Brits advised against all but essential travel to Sri Lanka as Tui cancels more holidays
Posted on July 6th, 2022

Courtesy The Points Guy

The British government has again warned against all but essential travel to Sri Lanka as the island nation plunges deeper into economic turmoil.

Hours later, as tour operators scrambled to respond to the country’s worsening situation, Tui became the first to cancel all holidays to Sri Lanka until 18 July.

Britain’s largest tour operator said in a statement: Due to the ongoing political and economic instability in Sri Lanka, the Foreign, Commonwealth & Development Office (FCDO) have advised against all but essential travel.

As a result, we’ve unfortunately had to cancel all holidays to Sri Lanka departing up to and including 18 July 2022.”

It said customers will be proactively contacting all impacted customers in departure date order to discuss their options.”

The Foreign Office (FCDO) had placed a similar alert to travellers heading for The Pearl of the Indian Ocean” back in April amid rising tensions over shortages of fuel, cooking gas and medicine, as well as rolling power cuts.

Then it relaxed that advice on 13 May as the crisis appeared to ease after a state of emergency in the country was lifted.

But yesterday the FCDO reinstated the travel ban, warning of a severe economic crisis” that has led to shortages of basic necessities including medicines, cooking gas, fuel and food.”

There is a major shortage of fuel [diesel and petrol] affecting transport, businesses and emergency services,” the FCDO said. There are daily power cuts due to electricity rationing. This has led to protests and violent unrest.

Further protests, demonstrations, roadblocks and violent unrest could occur at short notice.”

What is happening in Sri Lanka?

Sri Lanka is in the grip of a devastating economic crisis that has engulfed the island of 22 million people.

While the pandemic has had some impact on Sri Lanka’s economy, the president, Gotabaya Rajapaksa, stands accused of economic mismanagement and corruption that has left the country in its worst financial crisis since independence.

Essentially, Sri Lanka’s foreign reserves have now dropped so low that the country cannot afford to import basic essentials such as fuel, food and medicines.

On 27 June the Government of Sri Lanka announced that remaining fuel stocks will be released only for essential services until 10 July.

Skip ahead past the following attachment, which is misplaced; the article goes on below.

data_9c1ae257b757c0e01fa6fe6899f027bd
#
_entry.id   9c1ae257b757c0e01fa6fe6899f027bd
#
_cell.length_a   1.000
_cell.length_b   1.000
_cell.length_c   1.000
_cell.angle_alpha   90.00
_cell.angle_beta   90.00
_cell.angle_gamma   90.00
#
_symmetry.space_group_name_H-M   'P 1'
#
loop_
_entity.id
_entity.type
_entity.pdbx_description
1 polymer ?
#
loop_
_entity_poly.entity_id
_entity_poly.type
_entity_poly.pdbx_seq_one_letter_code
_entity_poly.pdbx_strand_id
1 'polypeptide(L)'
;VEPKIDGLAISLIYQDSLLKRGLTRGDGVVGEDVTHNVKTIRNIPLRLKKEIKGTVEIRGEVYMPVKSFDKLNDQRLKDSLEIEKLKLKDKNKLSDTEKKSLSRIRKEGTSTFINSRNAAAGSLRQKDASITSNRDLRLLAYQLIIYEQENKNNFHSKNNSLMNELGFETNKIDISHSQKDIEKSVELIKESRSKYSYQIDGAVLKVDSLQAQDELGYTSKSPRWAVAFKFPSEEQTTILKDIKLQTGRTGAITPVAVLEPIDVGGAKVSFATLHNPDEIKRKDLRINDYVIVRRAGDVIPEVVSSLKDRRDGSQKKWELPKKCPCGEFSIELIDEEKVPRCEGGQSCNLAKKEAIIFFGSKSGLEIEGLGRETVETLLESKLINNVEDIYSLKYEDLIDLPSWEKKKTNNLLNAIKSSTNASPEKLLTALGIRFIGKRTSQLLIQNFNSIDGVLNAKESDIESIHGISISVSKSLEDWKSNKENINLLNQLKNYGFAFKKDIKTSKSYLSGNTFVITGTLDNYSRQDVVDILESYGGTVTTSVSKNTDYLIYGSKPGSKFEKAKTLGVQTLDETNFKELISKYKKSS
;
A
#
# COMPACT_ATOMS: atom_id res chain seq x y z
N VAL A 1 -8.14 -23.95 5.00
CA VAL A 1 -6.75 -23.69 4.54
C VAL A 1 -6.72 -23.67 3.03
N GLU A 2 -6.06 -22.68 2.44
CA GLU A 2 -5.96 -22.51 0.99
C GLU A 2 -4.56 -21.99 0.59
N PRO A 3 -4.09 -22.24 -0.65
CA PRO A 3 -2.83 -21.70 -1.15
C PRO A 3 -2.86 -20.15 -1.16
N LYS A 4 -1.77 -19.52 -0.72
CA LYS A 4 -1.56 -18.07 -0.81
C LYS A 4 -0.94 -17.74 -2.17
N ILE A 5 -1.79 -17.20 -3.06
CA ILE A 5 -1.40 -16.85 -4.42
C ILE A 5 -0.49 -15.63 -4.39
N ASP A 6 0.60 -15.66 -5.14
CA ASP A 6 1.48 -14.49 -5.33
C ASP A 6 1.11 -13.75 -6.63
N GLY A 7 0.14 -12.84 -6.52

After protests bled from the capital Colombo into the countryside, a state of emergency was declared on 6 May. The government then deployed troops and armoured vehicles across Colombo with security officials giving the military orders to shoot on sight anyone seen to be participating in violence or vandalism.

Protests against the government’s response to the crisis continue to pop up throughout the country. Government measures include electricity and fuel rationing causing daily power cuts and long waits at petrol stations. As a result, anger is growing as people and businesses battle to survive.

The situation has grown so bad in places that, two weeks ago, Sri Lanka’s military even opened fire to quell rioting at a fuel station as unprecedented queues for petrol and diesel were seen across the bankrupt country.

What is the UK foreign office saying?

In short, The Foreign Office’s advice is simple: don’t go.

It says: There may be delays accessing emergency services due to fuel shortages. There may be significant difficulties or delays obtaining fuel, food deliveries, taxis and other public transport. There are long queues at fuel stations (sometimes over 24 hours). Travellers should ensure transport plans are in place ahead of any journeys and have contingency plans.”

It said the Sri Lanka Tourism Development Authority (SLTDA) has launched an emergency assistance service to provide fuel for tourist service providers.

It adds: There are shortages of basic necessities, and there may be long queues at shops, supermarkets, and pharmacies. Hospitals and other medical services may be affected by shortages, including fuel shortages for ambulances. If you have a health condition, you should speak to your health care provider before travelling to Sri Lanka. Make sure you have adequate supplies of any medicines you need with you.”

I’ve a holiday booked – can I now cancel it?

Now that the Foreign Office (FCO) is advising against all travel to Sri Lanka, there is a good chance you CAN cancel and get a refund on your booking.

Your first port of call should be with your tour operator, as they may offer you a full refund. That is what happened the last time the FCO recommended against all but essential travel to Sri Lanka in May.

One tour operator which offers tours to Sri Lanka is Exodus Travels, which promised to refund any trips that are significantly affected by unavoidable and extraordinary circumstances”. It lists in its terms and conditions civil unrest or events arising out of political instability” as one such extraordinary circumstance, as is the UK Foreign, Commonwealth & Development Office (FCDO) advising against travel to a particular destination.”

Some airlines have also offered to refund cancelled tickets, too, including Emirates, Qatar and Sri Lankan Airlines.

If all that fails, your insurance policy should now pay out. Before the FCO issued its official advice, insurers would likely have refused to cover cancelled trips. But now the advice is official, most policies should cover your costs. But as always, it’s important to check with your insurer first.

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